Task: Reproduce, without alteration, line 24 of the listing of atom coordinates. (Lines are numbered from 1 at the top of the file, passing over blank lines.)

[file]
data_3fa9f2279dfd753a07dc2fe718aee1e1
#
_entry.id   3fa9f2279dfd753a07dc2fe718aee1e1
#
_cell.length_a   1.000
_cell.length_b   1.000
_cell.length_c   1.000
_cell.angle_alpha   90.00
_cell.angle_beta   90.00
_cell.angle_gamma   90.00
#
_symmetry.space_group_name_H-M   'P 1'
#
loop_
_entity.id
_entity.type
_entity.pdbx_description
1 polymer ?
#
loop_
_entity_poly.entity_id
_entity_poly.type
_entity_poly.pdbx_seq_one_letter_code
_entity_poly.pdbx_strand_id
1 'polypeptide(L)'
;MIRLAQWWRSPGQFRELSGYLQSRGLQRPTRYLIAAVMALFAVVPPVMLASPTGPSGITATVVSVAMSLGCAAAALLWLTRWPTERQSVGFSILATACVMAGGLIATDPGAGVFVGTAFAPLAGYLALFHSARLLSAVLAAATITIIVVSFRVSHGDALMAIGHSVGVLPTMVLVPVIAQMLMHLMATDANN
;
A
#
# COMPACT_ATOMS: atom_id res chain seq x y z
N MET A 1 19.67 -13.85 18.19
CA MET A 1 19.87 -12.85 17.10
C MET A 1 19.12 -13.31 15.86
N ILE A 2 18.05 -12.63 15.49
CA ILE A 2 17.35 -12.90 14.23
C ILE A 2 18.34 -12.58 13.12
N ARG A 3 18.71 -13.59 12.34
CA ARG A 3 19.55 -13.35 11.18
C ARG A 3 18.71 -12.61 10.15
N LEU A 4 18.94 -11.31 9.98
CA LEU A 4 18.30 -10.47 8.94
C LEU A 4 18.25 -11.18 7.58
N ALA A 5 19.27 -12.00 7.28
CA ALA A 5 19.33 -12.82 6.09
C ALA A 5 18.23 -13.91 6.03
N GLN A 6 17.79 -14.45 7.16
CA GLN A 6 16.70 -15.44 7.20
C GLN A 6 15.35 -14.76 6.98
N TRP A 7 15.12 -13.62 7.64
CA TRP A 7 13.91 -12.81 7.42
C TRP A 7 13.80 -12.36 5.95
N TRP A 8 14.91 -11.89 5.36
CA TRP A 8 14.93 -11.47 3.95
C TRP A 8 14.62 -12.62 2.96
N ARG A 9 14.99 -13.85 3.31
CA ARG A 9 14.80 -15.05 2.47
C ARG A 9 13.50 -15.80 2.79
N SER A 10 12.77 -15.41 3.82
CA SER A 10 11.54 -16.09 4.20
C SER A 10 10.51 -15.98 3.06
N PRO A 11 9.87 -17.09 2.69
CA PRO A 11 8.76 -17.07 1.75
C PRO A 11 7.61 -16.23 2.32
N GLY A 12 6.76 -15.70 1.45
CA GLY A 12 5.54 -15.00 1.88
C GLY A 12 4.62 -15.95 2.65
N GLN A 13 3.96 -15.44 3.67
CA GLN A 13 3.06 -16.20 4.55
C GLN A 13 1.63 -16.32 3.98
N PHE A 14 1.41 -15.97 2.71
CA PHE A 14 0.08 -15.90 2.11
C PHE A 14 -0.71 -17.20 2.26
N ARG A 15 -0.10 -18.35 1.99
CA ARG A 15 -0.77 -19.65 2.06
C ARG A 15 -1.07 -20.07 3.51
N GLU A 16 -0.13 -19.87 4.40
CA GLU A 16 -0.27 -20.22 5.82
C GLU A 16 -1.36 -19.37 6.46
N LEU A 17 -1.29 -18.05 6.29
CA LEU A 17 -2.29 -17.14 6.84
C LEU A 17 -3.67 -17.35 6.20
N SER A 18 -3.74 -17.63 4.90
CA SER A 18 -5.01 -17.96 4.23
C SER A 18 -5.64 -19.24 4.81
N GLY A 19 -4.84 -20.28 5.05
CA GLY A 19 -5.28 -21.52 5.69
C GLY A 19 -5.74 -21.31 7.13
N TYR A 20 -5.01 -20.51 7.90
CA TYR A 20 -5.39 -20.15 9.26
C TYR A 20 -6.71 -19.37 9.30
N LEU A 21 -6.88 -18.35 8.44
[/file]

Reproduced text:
_entity_poly.pdbx_strand_id